Is Anyone Using Social Sharing Buttons On Mobile?
Visit a lot of mobile websites and you’ll see precious screen space dedicated to social sharing buttons, imploring users to share the content on Facebook, Twitter, Pinterest or other social networks.
At first this seems like a good design choice: social media usage on mobile is huge. Pinterest relies on mobile browsers for 64% of its referred traffic. And over half a billion people access Facebook solely through mobile – a 78% year-over-year increase. Overall, sixty percent of the time consumers spend on social media is on mobile.
But how often are these mobile social media users pinning, tweeting, liking and sharing from the share buttons on mobile sites?
Social Sharing on Mobile
The first question we asked was: on average, how many mobile site users do any kind of social sharing, via any social platform?
Across the over 61 million mobile sessions we studied, we found that only 0.2% of mobile users do any social sharing.
This is very, very low usage: Mobile users actually are 11.5 times more likely to tap an advertisement than they are to tap on a social sharing button.
This engagement is also much lower than what we saw in desktop sessions. For a subset of sites we analyzed, we found that people were 35% less likely to tap on a sharing button when they accessed a site via mobile versus via desktop.
On Mobile, Pinterest Eclipses Twitter but Facebook is King
Of the mobile users who did share site content via social share buttons, on which social media platforms were they doing the most sharing?
Although the number of users who click on social sharing buttons is small compared to desktop, we did track tens of thousands of mobile social shares. In our analysis, we focused on the three major social media platforms that were most common across all sites: Twitter, Facebook and Pinterest.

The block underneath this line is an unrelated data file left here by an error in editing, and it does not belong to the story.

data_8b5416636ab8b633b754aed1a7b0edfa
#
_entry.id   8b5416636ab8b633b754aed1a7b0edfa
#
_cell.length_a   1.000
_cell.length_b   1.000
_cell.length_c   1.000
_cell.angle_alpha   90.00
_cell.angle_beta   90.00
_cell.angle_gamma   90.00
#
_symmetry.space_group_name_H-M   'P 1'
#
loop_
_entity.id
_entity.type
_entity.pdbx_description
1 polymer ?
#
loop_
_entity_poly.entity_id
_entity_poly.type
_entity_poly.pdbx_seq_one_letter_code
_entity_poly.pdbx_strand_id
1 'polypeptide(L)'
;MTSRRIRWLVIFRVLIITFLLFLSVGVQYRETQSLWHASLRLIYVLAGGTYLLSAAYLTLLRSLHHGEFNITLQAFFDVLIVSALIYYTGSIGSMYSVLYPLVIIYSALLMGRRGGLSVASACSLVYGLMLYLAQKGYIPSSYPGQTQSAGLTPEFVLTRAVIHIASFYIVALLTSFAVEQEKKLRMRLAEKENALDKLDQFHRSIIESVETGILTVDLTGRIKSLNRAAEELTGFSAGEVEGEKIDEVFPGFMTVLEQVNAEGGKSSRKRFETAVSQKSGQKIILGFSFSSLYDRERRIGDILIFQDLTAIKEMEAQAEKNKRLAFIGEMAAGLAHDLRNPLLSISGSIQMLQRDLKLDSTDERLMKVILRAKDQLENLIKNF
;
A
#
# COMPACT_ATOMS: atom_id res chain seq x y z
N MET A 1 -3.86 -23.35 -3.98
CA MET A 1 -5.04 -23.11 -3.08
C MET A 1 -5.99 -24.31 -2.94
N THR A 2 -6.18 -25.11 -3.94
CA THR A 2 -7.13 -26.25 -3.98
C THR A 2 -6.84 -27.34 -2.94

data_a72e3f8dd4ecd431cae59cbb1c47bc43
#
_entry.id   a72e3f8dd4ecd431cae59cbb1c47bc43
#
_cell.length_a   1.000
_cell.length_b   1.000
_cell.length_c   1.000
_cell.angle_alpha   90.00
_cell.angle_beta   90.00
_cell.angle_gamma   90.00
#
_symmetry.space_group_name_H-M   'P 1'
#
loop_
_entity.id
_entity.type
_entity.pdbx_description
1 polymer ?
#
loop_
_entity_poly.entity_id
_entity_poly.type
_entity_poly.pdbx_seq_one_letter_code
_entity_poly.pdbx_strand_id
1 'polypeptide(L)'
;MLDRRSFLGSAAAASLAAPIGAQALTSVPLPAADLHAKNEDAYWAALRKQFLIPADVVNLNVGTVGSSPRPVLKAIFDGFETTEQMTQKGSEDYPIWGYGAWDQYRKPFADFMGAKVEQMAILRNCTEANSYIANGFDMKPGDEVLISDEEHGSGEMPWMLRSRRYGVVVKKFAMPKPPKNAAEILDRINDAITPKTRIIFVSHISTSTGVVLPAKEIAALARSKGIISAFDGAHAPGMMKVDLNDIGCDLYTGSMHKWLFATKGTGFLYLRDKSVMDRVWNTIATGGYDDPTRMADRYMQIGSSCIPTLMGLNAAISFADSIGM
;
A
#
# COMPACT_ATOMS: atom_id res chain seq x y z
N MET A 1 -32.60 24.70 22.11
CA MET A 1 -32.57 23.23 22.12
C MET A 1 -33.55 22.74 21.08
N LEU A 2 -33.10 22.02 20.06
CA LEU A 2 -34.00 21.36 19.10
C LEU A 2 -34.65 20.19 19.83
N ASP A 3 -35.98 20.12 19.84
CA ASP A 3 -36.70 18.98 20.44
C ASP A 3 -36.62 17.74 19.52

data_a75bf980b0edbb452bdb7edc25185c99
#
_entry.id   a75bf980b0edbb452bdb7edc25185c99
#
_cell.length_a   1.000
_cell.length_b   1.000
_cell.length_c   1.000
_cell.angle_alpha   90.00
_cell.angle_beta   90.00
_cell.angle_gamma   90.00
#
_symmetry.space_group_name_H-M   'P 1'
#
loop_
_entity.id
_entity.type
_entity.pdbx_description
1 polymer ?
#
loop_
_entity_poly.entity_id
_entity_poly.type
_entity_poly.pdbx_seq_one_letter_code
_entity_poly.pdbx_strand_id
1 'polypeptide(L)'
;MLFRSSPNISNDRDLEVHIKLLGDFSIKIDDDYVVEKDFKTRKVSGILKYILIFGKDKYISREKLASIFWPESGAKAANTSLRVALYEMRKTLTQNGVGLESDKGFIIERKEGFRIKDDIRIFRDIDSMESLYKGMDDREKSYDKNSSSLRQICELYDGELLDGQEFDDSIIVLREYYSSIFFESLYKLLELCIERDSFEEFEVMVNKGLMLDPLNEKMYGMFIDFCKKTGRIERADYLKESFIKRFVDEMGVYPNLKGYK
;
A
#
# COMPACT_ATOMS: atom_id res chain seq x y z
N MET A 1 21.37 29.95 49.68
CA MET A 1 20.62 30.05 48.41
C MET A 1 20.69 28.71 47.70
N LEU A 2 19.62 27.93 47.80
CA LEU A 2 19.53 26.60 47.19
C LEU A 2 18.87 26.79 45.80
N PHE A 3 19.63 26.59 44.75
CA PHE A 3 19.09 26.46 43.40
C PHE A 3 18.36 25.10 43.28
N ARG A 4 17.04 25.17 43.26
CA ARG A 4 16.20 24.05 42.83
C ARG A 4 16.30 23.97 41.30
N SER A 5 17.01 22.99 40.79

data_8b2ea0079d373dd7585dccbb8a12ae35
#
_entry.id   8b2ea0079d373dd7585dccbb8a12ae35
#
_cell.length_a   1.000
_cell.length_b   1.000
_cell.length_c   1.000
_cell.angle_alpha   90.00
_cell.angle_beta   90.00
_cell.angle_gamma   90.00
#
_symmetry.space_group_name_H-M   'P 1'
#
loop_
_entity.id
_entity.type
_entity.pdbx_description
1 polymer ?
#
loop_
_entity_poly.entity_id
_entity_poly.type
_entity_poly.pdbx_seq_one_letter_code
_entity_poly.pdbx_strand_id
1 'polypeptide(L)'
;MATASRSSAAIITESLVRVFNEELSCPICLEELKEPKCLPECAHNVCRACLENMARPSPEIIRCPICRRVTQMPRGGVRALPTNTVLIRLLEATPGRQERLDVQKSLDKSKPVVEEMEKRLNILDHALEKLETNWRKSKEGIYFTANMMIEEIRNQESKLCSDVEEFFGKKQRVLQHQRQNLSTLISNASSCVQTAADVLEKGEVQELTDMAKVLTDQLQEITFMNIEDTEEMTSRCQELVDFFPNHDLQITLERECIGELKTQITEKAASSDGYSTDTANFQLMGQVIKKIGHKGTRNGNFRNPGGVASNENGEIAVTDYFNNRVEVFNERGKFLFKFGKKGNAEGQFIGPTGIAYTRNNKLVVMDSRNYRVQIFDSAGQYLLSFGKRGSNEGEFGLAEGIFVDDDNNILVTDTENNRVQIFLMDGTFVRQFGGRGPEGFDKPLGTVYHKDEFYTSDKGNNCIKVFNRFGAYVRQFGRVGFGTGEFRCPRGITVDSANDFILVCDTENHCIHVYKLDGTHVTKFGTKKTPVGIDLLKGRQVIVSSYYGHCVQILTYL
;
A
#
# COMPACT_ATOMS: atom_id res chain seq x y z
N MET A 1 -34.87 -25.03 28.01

Mobile users are over twice as likely to share via Facebook as via Pinterest, using social sharing buttons. And mobile visitors are three times as likely to share via Facebook as via Twitter. There were also more visitors coming from Facebook and Pinterest than from Twitter.
Overall, 1.32% of users came from Facebook, compared to 0.16% from Pinterest and just 0.04% from Twitter. That’s 33 times more traffic from Facebook than Twitter. And Pinterest traffic was 4 times bigger than Twitter in our sample of mobile sessions.
The Login Tango
Just because sharing buttons have been popular on the desktop web does not mean they can be ported over with the same experience on the mobile web. And while 0.2% of mobile users clicking on a social sharing button is a minuscule figure, it does reflect the way social media usage on mobile has evolved: away from the web and toward apps.
Most mobile users access social networks via an app, so they are often not logged in to the corresponding social networks on the mobile web. Pinterest, for example, gets 75% of its traffic from apps.
The heart of the sharing problem is that users must be logged in in order to share. If you’re not logged in, sharing can be kind of a nightmare.
For starters you have to thumb type your username and password. If you’ve been saving your password in-app or in-browser, you might have forgotten it. Resetting a lost password is a huge hassle on mobile.
So it’s not surprising that mobile users are nearly 12 times more likely to click on an advertisement then they are on a social sharing button.
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